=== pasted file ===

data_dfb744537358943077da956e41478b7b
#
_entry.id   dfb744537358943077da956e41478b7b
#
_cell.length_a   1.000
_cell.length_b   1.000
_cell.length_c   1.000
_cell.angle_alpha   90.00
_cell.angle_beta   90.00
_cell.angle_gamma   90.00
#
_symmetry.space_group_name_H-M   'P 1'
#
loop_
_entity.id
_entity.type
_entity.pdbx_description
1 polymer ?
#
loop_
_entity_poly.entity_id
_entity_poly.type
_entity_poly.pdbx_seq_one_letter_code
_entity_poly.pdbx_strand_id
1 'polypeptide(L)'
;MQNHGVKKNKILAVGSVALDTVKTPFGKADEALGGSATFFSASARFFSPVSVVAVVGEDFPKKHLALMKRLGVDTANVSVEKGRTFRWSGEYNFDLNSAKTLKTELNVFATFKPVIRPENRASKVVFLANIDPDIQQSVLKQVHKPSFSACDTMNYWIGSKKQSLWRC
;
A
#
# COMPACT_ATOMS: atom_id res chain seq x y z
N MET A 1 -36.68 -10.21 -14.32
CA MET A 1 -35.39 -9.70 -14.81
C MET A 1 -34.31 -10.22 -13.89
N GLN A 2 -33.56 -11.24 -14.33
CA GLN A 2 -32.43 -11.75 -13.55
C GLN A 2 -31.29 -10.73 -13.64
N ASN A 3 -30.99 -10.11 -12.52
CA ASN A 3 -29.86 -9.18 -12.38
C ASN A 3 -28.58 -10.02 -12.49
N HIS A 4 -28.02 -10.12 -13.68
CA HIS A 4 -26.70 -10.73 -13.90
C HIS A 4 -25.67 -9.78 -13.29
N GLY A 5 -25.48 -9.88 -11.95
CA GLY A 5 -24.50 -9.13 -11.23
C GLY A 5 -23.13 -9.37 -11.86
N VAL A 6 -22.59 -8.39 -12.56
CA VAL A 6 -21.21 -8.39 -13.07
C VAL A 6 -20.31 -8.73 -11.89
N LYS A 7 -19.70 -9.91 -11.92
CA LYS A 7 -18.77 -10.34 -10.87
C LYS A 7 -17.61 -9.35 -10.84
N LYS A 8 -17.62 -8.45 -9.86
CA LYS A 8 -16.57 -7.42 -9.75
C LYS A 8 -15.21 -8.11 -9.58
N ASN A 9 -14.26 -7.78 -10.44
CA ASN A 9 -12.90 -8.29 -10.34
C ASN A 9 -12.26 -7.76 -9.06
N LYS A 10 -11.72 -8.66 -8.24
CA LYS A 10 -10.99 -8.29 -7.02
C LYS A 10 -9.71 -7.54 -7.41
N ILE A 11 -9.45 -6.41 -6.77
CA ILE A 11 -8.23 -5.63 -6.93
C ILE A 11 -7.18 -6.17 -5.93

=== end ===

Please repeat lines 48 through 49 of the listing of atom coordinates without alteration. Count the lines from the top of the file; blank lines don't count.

C VAL A 6 -20.31 -8.73 -11.89
N LYS A 7 -19.70 -9.91 -11.92